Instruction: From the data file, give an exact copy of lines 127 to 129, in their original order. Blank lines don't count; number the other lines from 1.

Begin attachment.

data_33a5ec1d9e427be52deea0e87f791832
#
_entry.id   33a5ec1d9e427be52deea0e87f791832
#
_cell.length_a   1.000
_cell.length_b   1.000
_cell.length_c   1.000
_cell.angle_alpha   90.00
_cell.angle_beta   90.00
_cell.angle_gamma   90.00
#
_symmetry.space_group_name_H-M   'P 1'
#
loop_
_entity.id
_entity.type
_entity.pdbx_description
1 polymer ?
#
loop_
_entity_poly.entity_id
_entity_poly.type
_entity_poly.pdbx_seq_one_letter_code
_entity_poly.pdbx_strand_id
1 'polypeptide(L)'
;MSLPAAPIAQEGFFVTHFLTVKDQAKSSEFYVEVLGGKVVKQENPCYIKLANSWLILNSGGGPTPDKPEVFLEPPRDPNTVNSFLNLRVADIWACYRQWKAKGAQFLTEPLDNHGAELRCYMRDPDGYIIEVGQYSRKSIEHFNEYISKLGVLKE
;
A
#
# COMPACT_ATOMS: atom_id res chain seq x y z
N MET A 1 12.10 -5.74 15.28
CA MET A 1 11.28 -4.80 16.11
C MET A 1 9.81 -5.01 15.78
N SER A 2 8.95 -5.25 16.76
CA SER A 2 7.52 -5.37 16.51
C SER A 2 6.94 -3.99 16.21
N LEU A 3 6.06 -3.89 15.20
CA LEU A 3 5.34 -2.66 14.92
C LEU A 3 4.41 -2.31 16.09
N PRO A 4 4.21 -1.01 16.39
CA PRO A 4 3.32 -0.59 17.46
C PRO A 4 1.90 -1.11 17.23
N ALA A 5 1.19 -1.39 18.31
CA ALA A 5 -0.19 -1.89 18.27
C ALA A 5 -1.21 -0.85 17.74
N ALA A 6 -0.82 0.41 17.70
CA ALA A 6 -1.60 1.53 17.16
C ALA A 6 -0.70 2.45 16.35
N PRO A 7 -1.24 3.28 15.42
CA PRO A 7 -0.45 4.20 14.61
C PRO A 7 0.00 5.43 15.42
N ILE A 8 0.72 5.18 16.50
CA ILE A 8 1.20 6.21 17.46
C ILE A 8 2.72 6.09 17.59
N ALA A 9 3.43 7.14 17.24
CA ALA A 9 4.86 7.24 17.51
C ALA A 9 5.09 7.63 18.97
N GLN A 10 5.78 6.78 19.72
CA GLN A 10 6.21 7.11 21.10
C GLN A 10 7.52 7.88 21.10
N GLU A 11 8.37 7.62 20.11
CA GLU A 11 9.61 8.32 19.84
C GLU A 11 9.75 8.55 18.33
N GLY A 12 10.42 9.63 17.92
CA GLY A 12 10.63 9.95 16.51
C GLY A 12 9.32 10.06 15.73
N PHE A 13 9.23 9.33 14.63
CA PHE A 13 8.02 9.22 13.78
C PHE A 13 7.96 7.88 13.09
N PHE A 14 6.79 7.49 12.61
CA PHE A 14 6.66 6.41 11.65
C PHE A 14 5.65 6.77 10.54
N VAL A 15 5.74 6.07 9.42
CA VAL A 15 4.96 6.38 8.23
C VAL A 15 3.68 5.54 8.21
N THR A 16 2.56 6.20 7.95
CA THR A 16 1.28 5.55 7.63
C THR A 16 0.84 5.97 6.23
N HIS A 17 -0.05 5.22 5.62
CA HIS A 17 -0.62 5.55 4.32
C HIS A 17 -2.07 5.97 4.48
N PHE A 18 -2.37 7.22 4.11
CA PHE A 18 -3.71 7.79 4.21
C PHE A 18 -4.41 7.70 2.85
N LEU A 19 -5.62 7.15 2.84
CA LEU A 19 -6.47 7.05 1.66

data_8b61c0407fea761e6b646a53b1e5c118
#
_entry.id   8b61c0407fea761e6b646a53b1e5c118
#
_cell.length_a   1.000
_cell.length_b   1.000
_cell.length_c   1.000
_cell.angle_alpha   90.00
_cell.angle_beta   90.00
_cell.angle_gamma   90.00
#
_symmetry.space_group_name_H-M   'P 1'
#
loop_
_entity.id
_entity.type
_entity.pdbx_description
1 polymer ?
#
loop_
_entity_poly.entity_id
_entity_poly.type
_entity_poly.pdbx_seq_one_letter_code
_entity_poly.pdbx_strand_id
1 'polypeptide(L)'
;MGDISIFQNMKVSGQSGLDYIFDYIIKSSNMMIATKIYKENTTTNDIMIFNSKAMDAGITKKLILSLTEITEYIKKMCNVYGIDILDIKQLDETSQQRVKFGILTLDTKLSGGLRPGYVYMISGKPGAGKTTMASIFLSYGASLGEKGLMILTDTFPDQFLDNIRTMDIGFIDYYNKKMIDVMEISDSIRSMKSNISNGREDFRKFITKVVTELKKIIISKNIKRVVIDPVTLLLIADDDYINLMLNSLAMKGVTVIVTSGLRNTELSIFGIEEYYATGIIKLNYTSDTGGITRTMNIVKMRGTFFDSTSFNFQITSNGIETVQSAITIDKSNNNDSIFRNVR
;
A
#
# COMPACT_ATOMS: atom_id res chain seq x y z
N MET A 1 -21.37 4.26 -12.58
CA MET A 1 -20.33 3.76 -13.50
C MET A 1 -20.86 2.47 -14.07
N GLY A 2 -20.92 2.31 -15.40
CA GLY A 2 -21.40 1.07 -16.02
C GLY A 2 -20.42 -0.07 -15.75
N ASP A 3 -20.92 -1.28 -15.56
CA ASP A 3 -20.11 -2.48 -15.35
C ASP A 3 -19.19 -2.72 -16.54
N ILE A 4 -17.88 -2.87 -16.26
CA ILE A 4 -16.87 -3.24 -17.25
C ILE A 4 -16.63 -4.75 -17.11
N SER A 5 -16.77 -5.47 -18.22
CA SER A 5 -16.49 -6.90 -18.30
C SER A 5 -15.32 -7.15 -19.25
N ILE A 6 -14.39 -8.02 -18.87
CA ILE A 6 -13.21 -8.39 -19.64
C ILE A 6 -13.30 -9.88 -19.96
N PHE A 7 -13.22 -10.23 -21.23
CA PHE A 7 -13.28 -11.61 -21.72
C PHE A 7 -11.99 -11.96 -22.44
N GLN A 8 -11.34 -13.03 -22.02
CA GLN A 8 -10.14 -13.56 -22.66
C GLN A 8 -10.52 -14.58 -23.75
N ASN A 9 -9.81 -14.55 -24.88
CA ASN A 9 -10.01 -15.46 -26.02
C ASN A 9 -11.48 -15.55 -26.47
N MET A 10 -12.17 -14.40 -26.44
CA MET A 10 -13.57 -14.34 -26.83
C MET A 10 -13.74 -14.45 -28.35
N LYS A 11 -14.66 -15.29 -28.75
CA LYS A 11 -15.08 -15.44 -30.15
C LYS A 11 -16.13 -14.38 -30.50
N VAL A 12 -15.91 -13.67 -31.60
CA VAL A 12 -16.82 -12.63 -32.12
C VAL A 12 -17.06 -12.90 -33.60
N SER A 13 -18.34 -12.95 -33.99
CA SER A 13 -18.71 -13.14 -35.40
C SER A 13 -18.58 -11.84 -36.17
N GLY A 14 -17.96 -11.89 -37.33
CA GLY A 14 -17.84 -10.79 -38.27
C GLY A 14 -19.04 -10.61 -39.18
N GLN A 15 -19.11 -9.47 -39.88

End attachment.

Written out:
CA ILE A 4 -16.87 -3.24 -17.25
C ILE A 4 -16.63 -4.75 -17.11
N SER A 5 -16.77 -5.47 -18.22